Reading into Padron’s historical ratings really requires an Excel spreadsheet. When you consider what this company has done, their history is unmatched. I cannot think of a company with a small portfolio, which has review after review of high ratings from the cheapest to most expensive cigar. Across the board from bloggers, magazines, reviewers, critics, you will always find Padron. When I think of the best maduro on earth, I think of PAdron. When I got into cigars after quitting cigaretees, a ’64 maduro hooked me, and my cigar habit grew. My first aging project was with Padron londres in the natural, and ’64 maduro’s. I quickly learned what distinctive changes took place over time, and my collection grew exponentially. When other cigars failed, Padron delivered. When other premiums had construction issues, Padron was perfect every time at set my expectations for what I wanted out of a premium cigar. Padron taught me so much, that I figured it was time to give back and review some of the gems in my collection as part of my Super Premium reviews for 2014. I will start with the 40th natural, which was given to me by a friend in an exchange of cigar gifts. I dedicate this review to Lord Ripon, as a gesture of thanks, a celebration of life, and taking the time to detail a moment in time relaxing with the finest tobacco on earth.
Dry Draw: distinct stone fruit notes
First Third: To say this cigar had a life of it’s own from the getgo is an understatement. Immediate flavors came to life, sharp and precise. Stone fruits hit my tongue up front, with a sharp pepper note on the tail of the retro that weakened the senses without overpowering them. The draw rolled off my tongue in a dense fashion, leaving the slowest developing finish I can remember as of late. As I sat and pondered what notes were hitting, the finish grew, and grew as opposed to dissipating. As lame as it sounds, the taste of tobacco was heavy on the palate, like that amazing smell you get when you open your humi. Slight hints of cocoa, tea, faint honey, pepper, stone fruit, and sugar cookie all were on my notepad. I found it hard to really pinpoint one for any given period, because they all seemed to drift in and out with unmatched complexity and distinction.
Second Third: The sugar cookie really began to stand out, while a pronounced black pepper finish settled on my lips and tip of tongue. The stone fruit flavors still seemed to float in every draw. As the I worked towards the middle, the pepper flavors finished long, and the 40th begged to be smoked slow. Billows of smoke were delivered on every draw, only one was puff needed to entice the palate and crush future expectations of super premium tobaccos. Hints of cream on the intake, turned into post draw pepper laying siege around the palate. It seemed as if the pepper never settled on the palate, back of mouth, or mid tongue, just the outside of the mouth and lips. This was the best pepper note I can think of, and my mind likens it to the proper use of Serrano. Serrano can be unmistakably hot and overpower a dish, but when used properly with balance in a dish, Serrano adds heat and complexity. The cream reminded me of custard at this point as well, and I must say, the balance of all the notes were superb.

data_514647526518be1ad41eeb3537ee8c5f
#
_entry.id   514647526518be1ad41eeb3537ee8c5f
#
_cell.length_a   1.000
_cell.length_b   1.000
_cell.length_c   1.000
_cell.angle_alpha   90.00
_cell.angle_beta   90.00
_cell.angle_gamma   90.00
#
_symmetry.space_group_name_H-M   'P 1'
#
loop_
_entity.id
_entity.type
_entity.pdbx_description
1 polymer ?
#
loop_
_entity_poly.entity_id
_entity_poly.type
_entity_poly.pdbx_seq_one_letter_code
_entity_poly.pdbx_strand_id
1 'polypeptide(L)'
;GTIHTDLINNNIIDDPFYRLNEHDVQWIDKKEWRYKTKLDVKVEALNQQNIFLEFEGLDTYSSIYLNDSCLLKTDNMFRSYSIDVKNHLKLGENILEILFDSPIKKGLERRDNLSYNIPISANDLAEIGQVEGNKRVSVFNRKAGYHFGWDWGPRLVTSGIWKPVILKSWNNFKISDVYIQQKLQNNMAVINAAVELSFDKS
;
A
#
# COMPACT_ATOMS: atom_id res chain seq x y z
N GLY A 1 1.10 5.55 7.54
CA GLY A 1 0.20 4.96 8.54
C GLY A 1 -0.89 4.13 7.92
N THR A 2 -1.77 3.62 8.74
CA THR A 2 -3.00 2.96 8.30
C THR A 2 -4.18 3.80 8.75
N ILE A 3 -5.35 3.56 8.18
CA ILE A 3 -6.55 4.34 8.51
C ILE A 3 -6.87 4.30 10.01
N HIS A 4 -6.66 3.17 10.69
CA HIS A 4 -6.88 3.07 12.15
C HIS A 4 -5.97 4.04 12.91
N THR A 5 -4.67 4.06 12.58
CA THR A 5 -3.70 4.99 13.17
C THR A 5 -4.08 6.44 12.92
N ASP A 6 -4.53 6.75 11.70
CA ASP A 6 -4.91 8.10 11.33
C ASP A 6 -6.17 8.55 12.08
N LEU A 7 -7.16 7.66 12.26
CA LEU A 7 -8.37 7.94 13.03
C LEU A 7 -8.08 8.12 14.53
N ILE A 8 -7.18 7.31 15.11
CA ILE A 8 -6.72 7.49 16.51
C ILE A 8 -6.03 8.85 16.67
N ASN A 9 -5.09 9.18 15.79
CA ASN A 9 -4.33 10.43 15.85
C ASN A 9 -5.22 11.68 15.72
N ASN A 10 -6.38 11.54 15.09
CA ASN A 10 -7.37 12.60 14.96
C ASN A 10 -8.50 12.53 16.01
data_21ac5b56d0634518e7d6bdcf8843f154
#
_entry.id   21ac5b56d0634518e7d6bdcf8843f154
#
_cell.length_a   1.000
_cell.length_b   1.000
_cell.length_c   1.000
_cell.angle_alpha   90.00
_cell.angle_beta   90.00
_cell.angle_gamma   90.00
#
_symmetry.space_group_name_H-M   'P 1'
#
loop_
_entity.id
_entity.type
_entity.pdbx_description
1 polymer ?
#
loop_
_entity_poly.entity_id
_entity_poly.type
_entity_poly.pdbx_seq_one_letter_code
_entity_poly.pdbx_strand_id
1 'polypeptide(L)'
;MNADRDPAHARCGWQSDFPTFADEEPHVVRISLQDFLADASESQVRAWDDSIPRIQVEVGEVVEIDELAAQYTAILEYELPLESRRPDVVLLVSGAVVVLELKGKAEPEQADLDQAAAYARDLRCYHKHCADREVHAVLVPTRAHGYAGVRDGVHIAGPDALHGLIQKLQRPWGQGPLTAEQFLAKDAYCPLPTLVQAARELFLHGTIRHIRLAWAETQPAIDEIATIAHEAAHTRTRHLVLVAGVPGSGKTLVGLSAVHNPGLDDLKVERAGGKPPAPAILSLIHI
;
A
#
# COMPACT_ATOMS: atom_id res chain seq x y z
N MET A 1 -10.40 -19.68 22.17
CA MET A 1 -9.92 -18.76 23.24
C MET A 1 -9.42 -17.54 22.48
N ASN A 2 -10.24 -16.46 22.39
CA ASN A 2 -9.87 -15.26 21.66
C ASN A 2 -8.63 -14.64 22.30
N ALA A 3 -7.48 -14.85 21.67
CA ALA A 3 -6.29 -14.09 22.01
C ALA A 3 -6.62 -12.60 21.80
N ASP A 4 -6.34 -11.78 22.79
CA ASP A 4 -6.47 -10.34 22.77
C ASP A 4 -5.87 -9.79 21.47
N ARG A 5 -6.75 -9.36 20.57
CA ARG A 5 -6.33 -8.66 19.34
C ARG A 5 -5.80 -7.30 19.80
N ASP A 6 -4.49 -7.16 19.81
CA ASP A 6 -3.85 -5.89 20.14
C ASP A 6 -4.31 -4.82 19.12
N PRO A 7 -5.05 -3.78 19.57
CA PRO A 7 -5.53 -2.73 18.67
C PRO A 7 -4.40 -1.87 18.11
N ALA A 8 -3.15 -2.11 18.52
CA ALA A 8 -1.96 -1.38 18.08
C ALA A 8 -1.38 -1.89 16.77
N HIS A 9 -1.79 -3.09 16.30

Final Third: The custard and cream notes seemed to join up like Voltron and create a cherry cream soda at this point. The pepper really calmed down a bit, but still snuck in and out of the profile. While the middle was medium-full, this third backed down into a smooth medium, with cocoa coming back in, and the tea. Every draw was different really; a doppelganger of sorts, changing from one cigar into another, then back again, at a methamphetamine paced change. For now, I will enjoy the last inch and a half as my notepad was drenched in detail.
Nevermind: I had to come back, at the end I swear I tasted cherry syrup. I want pancakes and ice cream right now for no damn reason. My Lord that was good…
Construction: Perfect in every way
Final Thoughts: The 40th delivered a Super Premium experience in spades, and I would not hesitate to buy these. No question this is the type of cigar worthy of the distinction of Cigar of the Year, as it achieved in 2004 from Cigar Aficionado. Balance, depth, complexity, full body, full flavor, distinct notes, distinct changes…, I mean what more could one ask for when they spend money. The Padron 40th Natural is one of the best cigars I have experienced, and oddly enough, I normally do not gravitate to the Padron natural in the Family Reserve and special releases really. I have been through boxes of 80th, 45th, and 85th in the maduro, but this really takes the cake in terms of complexity. Hands down the 40th curb stomped the Opus X Lost City toro I just reviewed. Padron never ceases to amaze me, and a review of the 80th will come next. Thanks to my buddy Rip, if you know him, then you know. I was not surprised to see he bought the 40ct humidor, as I would as well if I had the capital.
So Jeff and Jessica if you are reading this, interview at IPCPR? I would love to hear stories about a brand with such rich tradition.